In our previous post, we were at the beginning of the conditioning of the bales. We anticipated a two week period for the process to take place. It actually took three weeks. During that time, we were looking for three things to happen:
- The internal temperature of the bales to rise.
- The growth of grass and/or mushrooms in the bales.
- The internal temperature of the bales to then go back down.
We saw all three of these things take place over the three week period.
We were diligent in our application of water and nitrogen for the first two weeks. So… why did our process take three weeks when so many others take two?
The simple answer is: We live in Michigan. We began conditioning our bales at the end of April.
The temperature here in Michigan during the last week of April and the first couple weeks of May averaged in the upper 50’s during the day (with a few days in the 60’s, 70’s and 80’s)… coupled with evenings in the 30’s and 40’s. Saying that… we just didn’t have conditions to get the internal temps of the bales up to that 120 degree mark until around day 10.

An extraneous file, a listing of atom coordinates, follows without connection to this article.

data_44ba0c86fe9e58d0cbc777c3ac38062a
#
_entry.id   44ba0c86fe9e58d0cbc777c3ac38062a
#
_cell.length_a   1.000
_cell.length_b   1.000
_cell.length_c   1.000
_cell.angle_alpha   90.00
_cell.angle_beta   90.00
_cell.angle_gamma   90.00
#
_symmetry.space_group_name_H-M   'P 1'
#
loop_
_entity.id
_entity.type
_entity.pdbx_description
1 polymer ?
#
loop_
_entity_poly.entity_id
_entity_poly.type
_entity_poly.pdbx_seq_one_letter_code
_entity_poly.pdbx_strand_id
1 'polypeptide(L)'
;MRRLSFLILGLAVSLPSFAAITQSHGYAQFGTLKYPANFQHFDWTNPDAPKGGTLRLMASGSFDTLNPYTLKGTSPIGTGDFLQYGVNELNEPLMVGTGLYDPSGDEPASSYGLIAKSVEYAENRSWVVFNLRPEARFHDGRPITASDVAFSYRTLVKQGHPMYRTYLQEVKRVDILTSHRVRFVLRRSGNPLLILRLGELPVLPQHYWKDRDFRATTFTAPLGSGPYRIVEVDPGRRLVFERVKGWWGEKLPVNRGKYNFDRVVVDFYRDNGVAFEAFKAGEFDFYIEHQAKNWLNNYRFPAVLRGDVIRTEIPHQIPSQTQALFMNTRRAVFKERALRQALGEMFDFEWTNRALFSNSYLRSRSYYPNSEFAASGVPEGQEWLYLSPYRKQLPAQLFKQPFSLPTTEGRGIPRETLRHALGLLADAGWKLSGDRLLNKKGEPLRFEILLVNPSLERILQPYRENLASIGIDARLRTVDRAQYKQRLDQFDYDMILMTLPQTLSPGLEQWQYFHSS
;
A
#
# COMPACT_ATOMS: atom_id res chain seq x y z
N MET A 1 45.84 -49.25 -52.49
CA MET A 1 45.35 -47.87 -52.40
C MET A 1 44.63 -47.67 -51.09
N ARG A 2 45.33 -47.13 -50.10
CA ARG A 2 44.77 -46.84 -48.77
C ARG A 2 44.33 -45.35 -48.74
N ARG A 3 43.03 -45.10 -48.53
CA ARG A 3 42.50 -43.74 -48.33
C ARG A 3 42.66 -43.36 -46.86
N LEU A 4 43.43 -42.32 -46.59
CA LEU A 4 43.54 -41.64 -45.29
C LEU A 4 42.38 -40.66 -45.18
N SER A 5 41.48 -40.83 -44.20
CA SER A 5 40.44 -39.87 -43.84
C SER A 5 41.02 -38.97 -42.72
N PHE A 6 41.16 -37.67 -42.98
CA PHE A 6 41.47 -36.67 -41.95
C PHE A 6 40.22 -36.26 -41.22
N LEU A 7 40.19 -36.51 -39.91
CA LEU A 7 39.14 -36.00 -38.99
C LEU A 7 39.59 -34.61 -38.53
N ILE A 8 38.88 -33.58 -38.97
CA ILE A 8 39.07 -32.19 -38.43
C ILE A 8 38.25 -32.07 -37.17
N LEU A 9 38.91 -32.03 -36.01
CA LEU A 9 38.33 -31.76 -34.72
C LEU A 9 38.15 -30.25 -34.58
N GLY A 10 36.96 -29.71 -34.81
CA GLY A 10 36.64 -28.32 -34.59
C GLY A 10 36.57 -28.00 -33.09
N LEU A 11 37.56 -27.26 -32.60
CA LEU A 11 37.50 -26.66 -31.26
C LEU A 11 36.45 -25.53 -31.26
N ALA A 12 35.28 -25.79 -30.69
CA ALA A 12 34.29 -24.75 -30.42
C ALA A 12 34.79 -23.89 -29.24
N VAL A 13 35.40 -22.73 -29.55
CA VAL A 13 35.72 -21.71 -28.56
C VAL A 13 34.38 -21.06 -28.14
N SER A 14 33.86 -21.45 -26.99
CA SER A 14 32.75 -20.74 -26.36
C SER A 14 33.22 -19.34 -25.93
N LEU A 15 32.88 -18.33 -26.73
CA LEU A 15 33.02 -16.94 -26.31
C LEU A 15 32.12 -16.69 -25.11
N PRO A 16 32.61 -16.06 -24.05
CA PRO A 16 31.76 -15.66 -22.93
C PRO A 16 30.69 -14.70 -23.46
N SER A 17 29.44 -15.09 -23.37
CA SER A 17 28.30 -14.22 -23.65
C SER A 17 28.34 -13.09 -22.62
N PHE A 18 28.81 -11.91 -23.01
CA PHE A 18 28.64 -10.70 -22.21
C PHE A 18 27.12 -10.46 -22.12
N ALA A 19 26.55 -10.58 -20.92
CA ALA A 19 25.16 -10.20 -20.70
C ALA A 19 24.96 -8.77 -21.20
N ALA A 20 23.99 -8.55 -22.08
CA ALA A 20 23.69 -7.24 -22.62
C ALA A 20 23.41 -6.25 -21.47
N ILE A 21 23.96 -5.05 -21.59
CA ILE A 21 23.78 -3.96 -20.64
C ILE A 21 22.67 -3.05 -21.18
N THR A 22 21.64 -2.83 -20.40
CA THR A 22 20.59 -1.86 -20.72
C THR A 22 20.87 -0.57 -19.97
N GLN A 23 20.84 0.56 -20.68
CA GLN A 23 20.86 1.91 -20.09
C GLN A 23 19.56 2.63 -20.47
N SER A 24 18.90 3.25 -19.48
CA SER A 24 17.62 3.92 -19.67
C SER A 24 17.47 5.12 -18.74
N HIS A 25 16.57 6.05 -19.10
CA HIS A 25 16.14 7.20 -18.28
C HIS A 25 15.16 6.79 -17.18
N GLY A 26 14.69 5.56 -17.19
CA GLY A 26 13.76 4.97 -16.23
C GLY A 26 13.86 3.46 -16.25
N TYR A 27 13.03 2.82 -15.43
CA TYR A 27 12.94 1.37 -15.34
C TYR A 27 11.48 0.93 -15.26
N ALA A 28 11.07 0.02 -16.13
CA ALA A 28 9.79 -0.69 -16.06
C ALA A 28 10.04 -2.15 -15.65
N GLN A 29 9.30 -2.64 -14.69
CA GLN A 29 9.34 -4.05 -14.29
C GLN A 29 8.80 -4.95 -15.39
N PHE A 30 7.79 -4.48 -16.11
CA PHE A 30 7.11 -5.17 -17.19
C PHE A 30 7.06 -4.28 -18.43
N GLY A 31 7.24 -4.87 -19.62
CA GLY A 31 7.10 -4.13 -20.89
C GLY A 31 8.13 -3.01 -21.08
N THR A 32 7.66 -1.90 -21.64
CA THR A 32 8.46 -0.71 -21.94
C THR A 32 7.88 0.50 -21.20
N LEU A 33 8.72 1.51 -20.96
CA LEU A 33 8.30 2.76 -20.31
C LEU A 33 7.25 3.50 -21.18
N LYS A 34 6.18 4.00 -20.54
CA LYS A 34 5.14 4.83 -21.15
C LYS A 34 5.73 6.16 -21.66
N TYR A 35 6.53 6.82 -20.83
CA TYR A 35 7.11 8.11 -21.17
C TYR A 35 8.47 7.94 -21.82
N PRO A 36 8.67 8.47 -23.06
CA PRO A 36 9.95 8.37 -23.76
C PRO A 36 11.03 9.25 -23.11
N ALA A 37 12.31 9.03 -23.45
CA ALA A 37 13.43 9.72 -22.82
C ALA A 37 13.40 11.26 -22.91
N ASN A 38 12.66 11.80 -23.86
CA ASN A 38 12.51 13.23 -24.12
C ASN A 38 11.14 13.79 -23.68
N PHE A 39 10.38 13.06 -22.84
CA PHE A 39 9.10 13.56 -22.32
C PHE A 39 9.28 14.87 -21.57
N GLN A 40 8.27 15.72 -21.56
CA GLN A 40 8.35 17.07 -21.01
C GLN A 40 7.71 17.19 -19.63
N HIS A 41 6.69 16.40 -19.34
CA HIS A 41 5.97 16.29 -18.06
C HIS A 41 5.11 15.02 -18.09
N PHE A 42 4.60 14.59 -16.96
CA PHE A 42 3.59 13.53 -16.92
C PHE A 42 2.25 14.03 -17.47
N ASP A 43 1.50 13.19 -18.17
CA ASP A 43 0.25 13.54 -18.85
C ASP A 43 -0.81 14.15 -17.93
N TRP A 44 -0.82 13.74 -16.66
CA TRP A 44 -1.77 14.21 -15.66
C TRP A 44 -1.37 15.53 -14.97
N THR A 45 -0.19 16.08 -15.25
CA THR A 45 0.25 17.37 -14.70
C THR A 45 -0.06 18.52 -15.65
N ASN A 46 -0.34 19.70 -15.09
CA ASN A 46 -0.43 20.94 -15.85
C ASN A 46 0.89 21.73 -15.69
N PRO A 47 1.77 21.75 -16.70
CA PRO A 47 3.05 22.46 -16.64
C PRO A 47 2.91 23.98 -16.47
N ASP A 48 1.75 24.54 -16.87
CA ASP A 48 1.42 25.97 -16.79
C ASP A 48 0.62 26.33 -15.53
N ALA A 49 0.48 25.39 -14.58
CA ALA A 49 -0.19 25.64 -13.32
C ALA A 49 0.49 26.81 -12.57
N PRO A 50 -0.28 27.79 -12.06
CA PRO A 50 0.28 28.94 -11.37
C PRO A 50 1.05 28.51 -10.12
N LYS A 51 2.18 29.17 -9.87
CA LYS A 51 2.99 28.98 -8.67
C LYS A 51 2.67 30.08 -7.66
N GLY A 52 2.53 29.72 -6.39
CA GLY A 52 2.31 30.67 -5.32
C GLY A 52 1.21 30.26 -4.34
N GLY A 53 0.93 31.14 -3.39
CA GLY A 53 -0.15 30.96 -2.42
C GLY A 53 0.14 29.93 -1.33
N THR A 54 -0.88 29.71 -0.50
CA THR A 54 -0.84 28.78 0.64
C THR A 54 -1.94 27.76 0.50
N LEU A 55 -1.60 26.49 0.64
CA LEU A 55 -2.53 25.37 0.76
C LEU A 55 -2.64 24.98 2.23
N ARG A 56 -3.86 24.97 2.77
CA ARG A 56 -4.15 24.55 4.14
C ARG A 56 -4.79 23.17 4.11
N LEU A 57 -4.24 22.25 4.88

However… once the internal temperatures did make it up to the ‘cooking’ point of conditioning, the external temp surrounding the bales seemed to create an environment for more of a ‘simmering’ of the bales. Couple that with the fact that we used a slow release nitrogen, and we had a ‘slow cooker’ rather than a blazing hot oven.
By day 8, we were seeing grass growing from the bales.
By day 15, we had our first mushrooms popping up. Life was good.
By day 20, the internal temperature of the bales was down to the ‘coolness’ we needed to give us the confidence that the roots of our vegetables would not be baked out.
In the end, it all worked… it just took an extra week or so to get everything where we wanted it. The end result was the same. And we are excited to see everything ready.
Now… we are ready to plant.